OJ Simpson
Simpson's trial was one of the most significant cases ever covered in the 90s (Photo: Julie Jacobson/AFP)

OJ Simpson, a former NFL athlete who became infamous for the murders of his former wife Nicole Brown and her friend Ron Goldman back in 1994, has died at the age of 76 following his prolonged battle with prostate cancer. The family's official X (Twitter) account made the announcement.

"During this time of transition, his family asks that you please respect their wishes for privacy and grace," the statement read.

However, at the time of Simpson's death, he still owes around $96M to the Goldman estate. The debt stems from a $33.5M judgment payment the Superior Court of California ordered, an additional $8.5M in compensatory damages to the Goldman family, and $12.5M in damages to each family. The new figure also accounts to interest on the original compensatory damages, to which Simpson has failed to fully pay.

Despite these court orders, Simpson had only paid $132,849.53 towards the Goldman estate, as claimed by Fred Goldman following his court filings in the state of Nevada in 2021. At that time, Simpson's debt to the Goldmans amounted to US$70M.

Simpson's trial was one of the most significant cases ever covered and watched in the 90s as millions tuned in to watch the court case on Nicole Brown-Ron Goldman murders. His trial was held in the Superior Court of California and the County of Los Angeles.

It became one of the country's most controversial cases, with many commentators at the time noting that Simpson's trial was visibly marred by anger towards the African-American community at that time.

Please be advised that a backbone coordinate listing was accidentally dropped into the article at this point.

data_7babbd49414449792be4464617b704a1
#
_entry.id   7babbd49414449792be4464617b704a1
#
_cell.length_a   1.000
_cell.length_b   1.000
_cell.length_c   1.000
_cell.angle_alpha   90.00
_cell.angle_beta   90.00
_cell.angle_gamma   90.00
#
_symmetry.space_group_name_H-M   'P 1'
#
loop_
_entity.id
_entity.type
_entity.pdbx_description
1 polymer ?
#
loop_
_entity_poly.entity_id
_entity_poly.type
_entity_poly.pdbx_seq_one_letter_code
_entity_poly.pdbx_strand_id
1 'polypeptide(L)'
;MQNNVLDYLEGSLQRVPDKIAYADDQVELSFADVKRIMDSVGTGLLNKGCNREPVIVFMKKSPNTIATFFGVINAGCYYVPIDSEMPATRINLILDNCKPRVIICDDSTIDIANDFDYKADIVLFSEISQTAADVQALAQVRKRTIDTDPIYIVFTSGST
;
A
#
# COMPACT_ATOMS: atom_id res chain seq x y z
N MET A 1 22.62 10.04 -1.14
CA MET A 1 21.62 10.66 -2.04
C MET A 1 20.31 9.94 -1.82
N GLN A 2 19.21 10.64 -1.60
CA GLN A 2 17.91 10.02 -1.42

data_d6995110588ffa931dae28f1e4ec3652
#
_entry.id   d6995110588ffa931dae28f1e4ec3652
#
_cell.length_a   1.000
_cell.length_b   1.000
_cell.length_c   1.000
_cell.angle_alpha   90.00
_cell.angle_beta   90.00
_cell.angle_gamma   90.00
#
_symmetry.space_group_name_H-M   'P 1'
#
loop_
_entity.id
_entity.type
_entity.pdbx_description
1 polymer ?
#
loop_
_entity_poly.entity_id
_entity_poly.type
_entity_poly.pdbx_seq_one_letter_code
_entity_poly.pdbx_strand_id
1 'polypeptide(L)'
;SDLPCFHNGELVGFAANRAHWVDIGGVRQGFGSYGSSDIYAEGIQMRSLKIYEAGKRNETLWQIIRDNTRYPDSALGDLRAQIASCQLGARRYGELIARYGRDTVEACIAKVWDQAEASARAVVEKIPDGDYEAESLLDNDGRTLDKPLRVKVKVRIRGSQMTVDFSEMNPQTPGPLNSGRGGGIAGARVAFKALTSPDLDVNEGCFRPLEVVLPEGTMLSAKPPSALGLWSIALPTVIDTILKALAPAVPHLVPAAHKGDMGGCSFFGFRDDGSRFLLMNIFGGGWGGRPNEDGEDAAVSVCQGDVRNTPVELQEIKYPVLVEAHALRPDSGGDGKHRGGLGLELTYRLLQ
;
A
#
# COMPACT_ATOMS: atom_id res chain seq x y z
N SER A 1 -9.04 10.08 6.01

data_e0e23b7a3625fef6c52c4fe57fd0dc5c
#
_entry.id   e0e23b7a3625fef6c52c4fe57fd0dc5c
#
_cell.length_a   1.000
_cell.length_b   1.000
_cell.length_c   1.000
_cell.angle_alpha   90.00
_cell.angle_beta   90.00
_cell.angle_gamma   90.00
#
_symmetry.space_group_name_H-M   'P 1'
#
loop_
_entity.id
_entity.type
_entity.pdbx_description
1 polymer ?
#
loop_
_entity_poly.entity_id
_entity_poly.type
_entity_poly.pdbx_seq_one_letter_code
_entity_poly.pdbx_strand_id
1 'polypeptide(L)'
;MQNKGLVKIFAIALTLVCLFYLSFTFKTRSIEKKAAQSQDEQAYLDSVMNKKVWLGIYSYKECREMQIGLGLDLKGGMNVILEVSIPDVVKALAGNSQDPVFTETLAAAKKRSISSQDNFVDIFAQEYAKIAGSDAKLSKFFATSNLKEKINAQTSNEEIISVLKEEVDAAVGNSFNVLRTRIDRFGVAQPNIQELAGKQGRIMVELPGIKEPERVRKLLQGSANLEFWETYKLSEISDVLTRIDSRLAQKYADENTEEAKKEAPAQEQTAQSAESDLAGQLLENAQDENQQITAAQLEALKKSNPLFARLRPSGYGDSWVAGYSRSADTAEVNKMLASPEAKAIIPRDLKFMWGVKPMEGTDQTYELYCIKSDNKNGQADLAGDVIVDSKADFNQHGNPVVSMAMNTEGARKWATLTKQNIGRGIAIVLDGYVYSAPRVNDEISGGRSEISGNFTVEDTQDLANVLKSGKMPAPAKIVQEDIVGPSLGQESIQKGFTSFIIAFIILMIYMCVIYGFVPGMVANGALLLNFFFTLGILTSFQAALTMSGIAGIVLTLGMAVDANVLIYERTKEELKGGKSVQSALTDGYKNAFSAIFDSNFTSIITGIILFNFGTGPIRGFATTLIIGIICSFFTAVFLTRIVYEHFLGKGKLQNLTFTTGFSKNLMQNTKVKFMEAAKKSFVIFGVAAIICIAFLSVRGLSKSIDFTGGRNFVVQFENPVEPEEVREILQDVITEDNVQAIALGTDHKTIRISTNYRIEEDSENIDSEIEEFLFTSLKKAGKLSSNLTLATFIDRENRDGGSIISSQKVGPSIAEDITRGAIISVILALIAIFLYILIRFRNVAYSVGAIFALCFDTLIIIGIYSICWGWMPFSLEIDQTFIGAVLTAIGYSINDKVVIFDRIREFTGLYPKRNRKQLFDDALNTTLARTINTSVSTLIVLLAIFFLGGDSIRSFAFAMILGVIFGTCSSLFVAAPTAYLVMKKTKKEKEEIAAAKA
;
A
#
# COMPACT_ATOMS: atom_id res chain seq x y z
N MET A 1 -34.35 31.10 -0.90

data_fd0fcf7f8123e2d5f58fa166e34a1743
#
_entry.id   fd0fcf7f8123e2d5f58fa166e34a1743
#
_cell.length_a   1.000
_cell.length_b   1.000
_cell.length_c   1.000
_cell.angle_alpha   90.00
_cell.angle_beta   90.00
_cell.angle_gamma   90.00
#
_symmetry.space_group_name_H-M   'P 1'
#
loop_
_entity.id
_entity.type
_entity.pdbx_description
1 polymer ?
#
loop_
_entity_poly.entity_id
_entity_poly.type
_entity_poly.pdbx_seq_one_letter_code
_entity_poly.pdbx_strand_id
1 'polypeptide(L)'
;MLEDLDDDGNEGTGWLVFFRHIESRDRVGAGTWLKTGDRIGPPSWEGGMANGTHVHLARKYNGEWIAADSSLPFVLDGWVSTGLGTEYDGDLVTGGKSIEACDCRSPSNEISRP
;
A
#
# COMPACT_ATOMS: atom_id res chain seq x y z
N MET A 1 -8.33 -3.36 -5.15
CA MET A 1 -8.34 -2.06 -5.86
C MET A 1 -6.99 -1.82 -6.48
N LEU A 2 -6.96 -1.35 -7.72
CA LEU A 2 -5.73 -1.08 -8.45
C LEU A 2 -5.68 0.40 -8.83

Despite multiple forensic evidence that had implicated OJ Simpson in the Brown-Goldman murders, he was later acquitted in October 1995 and ordered to pay $33.5 million in judgment. He was, however, found liable for the murders in a civil case brought up by the victims' families in 1996. He was convicted and sentenced to 33 years imprisonment before being granted parole in 2017 and finally released in 2021.

Before the murder cases, OJ Simpson was a famous NFL player for the Buffalo Bills, playing as a running back player. Following his multiple court trials, his professional football career was shadowed by this court case, with some of his possessions–such as the Heisman Trophy under his care–being auctioned off to pay off the debts. The bereaved family also made multiple attempts to net Simpson's yearly pension from the NFL, to no avail.

Despite the heavy scrutiny he faced, OJ Simpson attempted to use this publicity for a book deal and a TV interview regarding the 1994 murders but was slapped with a restraining order back in 2007, blocking him from getting any compensation for said media deals.

He later wrote a book titled If I Did It: Confessions of the Killer alongside Pablo Fenjves, yet due to court orders, the book's rights were transferred to the Goldman family based on a decision by a Florida bankruptcy court.